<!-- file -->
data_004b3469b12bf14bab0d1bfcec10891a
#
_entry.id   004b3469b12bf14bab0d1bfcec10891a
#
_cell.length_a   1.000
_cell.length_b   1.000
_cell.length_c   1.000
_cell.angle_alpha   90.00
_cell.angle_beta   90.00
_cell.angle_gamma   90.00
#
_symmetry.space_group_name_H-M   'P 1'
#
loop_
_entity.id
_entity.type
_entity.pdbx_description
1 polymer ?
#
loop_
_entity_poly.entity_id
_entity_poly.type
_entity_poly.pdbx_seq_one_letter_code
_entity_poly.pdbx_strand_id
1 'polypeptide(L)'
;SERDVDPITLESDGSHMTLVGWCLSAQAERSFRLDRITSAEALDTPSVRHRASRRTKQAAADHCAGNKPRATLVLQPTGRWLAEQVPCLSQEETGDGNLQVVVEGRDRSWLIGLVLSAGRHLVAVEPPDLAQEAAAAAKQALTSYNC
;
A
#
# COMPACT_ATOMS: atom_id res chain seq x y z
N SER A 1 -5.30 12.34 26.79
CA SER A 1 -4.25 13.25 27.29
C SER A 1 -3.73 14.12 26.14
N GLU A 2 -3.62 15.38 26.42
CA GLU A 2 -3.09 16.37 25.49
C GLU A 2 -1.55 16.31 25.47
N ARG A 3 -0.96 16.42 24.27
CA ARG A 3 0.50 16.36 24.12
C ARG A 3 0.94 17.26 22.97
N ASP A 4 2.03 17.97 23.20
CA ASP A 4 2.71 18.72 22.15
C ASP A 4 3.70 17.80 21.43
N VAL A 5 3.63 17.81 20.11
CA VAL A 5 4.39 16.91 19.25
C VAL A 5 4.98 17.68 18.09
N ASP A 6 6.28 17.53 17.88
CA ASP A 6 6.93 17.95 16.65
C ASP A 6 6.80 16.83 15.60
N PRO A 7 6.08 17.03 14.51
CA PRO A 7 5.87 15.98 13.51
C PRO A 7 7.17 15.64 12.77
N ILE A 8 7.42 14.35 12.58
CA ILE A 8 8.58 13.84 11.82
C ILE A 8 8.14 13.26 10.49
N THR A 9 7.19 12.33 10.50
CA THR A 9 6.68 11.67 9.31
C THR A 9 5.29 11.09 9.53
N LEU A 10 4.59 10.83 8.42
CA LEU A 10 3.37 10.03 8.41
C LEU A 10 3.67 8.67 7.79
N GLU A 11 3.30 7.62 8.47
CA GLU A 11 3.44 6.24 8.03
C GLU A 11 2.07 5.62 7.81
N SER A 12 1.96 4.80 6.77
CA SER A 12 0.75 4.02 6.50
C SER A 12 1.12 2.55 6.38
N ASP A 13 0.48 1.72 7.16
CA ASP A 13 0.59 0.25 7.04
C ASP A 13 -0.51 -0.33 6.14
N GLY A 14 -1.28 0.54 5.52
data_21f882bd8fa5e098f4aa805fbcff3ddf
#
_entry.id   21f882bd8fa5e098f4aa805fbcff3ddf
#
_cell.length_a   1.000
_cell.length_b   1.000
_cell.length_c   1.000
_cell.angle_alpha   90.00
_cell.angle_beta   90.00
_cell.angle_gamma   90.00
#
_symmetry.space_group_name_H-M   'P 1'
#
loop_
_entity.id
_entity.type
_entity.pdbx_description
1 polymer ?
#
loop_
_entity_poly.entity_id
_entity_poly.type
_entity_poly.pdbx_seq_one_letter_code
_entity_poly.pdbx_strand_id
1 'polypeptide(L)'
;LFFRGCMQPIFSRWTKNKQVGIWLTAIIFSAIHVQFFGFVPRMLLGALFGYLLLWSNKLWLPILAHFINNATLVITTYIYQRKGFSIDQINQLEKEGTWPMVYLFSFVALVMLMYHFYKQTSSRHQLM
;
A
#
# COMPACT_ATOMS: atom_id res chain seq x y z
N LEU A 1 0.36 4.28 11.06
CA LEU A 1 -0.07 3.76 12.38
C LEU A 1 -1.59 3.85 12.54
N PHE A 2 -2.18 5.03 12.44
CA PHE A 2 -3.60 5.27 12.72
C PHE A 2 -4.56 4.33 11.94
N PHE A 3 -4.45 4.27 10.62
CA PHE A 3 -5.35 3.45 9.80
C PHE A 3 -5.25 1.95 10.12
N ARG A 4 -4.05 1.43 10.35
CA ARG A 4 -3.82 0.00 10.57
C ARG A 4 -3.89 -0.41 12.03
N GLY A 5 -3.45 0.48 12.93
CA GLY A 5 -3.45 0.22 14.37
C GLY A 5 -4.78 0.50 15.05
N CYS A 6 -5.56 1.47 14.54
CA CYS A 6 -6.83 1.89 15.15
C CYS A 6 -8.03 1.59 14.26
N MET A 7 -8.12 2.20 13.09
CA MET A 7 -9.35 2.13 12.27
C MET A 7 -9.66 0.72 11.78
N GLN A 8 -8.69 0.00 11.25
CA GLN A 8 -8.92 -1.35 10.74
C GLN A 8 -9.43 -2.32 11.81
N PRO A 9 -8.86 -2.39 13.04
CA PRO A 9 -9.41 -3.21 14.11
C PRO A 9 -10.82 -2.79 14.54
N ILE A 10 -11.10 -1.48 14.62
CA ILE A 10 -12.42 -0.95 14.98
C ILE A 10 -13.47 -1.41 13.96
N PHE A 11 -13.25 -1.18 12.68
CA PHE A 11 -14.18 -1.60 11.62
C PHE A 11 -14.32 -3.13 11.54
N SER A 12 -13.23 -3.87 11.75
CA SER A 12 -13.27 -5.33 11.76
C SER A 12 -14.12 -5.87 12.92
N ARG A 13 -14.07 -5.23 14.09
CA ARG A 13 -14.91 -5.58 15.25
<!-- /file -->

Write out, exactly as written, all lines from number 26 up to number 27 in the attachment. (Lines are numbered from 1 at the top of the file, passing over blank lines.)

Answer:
;SERDVDPITLESDGSHMTLVGWCLSAQAERSFRLDRITSAEALDTPSVRHRASRRTKQAAADHCAGNKPRATLVLQPTGRWLAEQVPCLSQEETGDGNLQVVVEGRDRSWLIGLVLSAGRHLVAVEPPDLAQEAAAAAKQALTSYNC
;